Only available for Book and Digital Media Studies students and BDMS exchange students. Others may contact the lecturer.
Traditionally, publishers are the agents in the arena of scholarly communication that organise, and to a large extent control, the formal dissemination of knowledge and culture. Today they do so increasingly in hybrid paper and electronic forms. This course on Contemporary Academic Publishing examines the role and function of publishers in the process of scholarly communication, and analyses the mechanisms at work in academic publishing as a distinct publishing field.
Departing from the traditional functions of formal publishing (certification, registration, raising awareness, archiving and rewarding), this course focuses on the aligning or competing interests of the various stakeholders involved, including authors and their peers, the institutions where they work, funding bodies, policy makers, libraries, vendors and, last but not least, readers. The course will examine new and emerging practices in academic publishing, mostly resulting from the introduction of digital technology and convergence, such as for instance more informal publication practices, alternative forms of quality assessment (including peer review), open access publishing, and new players in the scholarly publishing field. Main goal of the course is to identify issues in present day academic publishing that demand research, to develop and elaborate relevant research questions, as well as to discuss work that has already been done on these issues.
learn to understand the nature of publishing as a socio-cultural phenomenon, as well as the principles and practices of (the main fields within) the academic publishing industry;
acquire a long-term perspective on academic publishing, specifically in the context of the process of continuous change confronting the industry as a result of the rise of digital technologies;
explore the main questions and issues that currently engage this sector;
will become able to identify a subject and topic that merits research,
will carry out such research and prepare a written account of it, perhaps in preparation for writing an MA thesis within the field of publishing studies.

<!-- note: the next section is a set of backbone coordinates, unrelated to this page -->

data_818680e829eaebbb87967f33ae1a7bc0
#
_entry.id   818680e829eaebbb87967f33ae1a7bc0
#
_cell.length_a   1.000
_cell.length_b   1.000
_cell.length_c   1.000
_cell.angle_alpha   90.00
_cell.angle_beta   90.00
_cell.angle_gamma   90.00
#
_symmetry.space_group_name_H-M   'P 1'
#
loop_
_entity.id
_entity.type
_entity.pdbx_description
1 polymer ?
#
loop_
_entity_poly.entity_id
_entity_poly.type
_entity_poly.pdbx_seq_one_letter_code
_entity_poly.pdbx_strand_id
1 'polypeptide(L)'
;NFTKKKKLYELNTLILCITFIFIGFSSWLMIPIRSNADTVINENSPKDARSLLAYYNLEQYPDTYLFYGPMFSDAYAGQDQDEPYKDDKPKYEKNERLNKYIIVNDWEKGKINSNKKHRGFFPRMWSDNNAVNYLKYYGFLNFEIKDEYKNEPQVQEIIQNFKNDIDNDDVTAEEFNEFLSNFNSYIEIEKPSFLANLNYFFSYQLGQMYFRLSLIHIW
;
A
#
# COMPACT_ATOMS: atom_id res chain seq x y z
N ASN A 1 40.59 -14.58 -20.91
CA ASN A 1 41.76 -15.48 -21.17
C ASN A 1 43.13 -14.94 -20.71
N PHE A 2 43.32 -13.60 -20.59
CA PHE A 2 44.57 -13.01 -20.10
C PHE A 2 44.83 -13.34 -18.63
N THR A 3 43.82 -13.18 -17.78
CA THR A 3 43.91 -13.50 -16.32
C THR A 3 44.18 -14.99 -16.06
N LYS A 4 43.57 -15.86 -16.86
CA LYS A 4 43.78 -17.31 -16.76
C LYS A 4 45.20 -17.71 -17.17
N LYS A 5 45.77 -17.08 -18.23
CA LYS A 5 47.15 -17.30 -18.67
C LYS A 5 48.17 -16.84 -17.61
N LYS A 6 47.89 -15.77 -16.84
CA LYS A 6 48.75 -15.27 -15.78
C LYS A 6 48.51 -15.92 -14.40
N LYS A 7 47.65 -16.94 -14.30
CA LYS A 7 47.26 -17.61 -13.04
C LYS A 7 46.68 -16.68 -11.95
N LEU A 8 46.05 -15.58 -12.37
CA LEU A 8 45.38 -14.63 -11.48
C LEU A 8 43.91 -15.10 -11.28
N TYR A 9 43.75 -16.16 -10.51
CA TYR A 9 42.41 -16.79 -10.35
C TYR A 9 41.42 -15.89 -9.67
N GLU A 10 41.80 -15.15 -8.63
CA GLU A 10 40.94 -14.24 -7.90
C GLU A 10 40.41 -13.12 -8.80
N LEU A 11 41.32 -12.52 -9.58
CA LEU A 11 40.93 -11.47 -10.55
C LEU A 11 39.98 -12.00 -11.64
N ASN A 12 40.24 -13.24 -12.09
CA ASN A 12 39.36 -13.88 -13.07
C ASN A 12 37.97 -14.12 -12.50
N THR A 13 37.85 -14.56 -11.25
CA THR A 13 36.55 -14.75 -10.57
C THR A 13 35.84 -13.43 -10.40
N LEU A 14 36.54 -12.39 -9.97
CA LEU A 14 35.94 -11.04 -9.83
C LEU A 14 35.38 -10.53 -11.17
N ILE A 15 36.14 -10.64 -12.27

The timetables are available through My Timetable.
Mode of instruction
Students will prepare a brief presentation on a current issue in academic publishing, that is followed by a discussion in class. Of course, active participation in such ensuing discussions is expected and appreciated. The course is further examined by a final essay on a topic that relates to any content addressed in the course, in consultation with the lecturer.
Participation in class discussions: 5%
The participations in class discussions cannot be retaken; the other components of the first attempt may be.
Inspection and feedback
How and when an exam review will take place will be disclosed together with the publication of the exam results at the latest. If a student requests a review within 30 days after publication of the exam results, an exam review will have to be organized.
Selected articles, freely available through the University Library, to be assigned via Brightspace.
In addition, students are advised to consult the following book as a reference guide with introduction to the basic principles and practices of academic publishing:
- Rick Anderson, Scholarly Communication: What Everyone Needs to Know (Oxford University Press, 2018).
Registration Studeren à la carte en Contractonderwijs
For substantive questions, contact the lecturer listed in the right information bar.
For questions about enrolment, admission, etc, contact the Education Administration Office: Arsenaal